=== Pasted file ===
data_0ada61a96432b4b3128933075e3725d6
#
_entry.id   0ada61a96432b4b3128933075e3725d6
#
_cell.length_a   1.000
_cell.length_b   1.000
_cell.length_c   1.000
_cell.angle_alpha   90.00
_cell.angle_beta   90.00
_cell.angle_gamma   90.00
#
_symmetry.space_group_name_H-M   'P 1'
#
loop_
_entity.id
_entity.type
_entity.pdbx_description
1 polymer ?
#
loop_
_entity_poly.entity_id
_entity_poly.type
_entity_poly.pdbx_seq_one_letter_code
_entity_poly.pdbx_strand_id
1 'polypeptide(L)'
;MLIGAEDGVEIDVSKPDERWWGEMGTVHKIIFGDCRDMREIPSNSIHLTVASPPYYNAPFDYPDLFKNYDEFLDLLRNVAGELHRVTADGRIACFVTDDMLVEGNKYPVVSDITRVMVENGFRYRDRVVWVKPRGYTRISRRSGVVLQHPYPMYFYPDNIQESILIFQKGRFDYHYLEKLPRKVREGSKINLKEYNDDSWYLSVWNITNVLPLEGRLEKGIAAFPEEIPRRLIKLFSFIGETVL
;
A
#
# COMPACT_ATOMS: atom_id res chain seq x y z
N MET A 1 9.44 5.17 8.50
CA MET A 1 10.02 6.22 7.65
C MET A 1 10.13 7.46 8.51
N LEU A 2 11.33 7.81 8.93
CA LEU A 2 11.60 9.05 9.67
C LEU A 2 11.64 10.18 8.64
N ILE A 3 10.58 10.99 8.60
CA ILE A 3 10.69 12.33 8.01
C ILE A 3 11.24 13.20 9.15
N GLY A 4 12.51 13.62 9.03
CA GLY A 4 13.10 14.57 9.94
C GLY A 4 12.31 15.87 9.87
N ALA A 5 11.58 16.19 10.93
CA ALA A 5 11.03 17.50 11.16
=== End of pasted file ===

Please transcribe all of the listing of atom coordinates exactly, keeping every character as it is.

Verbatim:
data_0ada61a96432b4b3128933075e3725d6
#
_entry.id   0ada61a96432b4b3128933075e3725d6
#
_cell.length_a   1.000
_cell.length_b   1.000
_cell.length_c   1.000
_cell.angle_alpha   90.00
_cell.angle_beta   90.00
_cell.angle_gamma   90.00
#
_symmetry.space_group_name_H-M   'P 1'
#
loop_
_entity.id
_entity.type
_entity.pdbx_description
1 polymer ?
#
loop_
_entity_poly.entity_id
_entity_poly.type
_entity_poly.pdbx_seq_one_letter_code
_entity_poly.pdbx_strand_id
1 'polypeptide(L)'
;MLIGAEDGVEIDVSKPDERWWGEMGTVHKIIFGDCRDMREIPSNSIHLTVASPPYYNAPFDYPDLFKNYDEFLDLLRNVAGELHRVTADGRIACFVTDDMLVEGNKYPVVSDITRVMVENGFRYRDRVVWVKPRGYTRISRRSGVVLQHPYPMYFYPDNIQESILIFQKGRFDYHYLEKLPRKVREGSKINLKEYNDDSWYLSVWNITNVLPLEGRLEKGIAAFPEEIPRRLIKLFSFIGETVL
;
A
#
# COMPACT_ATOMS: atom_id res chain seq x y z
N MET A 1 9.44 5.17 8.50
CA MET A 1 10.02 6.22 7.65
C MET A 1 10.13 7.46 8.51
N LEU A 2 11.33 7.81 8.93
CA LEU A 2 11.60 9.05 9.67
C LEU A 2 11.64 10.18 8.64
N ILE A 3 10.58 10.99 8.60
CA ILE A 3 10.69 12.33 8.01
C ILE A 3 11.24 13.20 9.15
N GLY A 4 12.51 13.62 9.03
CA GLY A 4 13.10 14.57 9.94
C GLY A 4 12.31 15.87 9.87
N ALA A 5 11.58 16.19 10.93
CA ALA A 5 11.03 17.50 11.16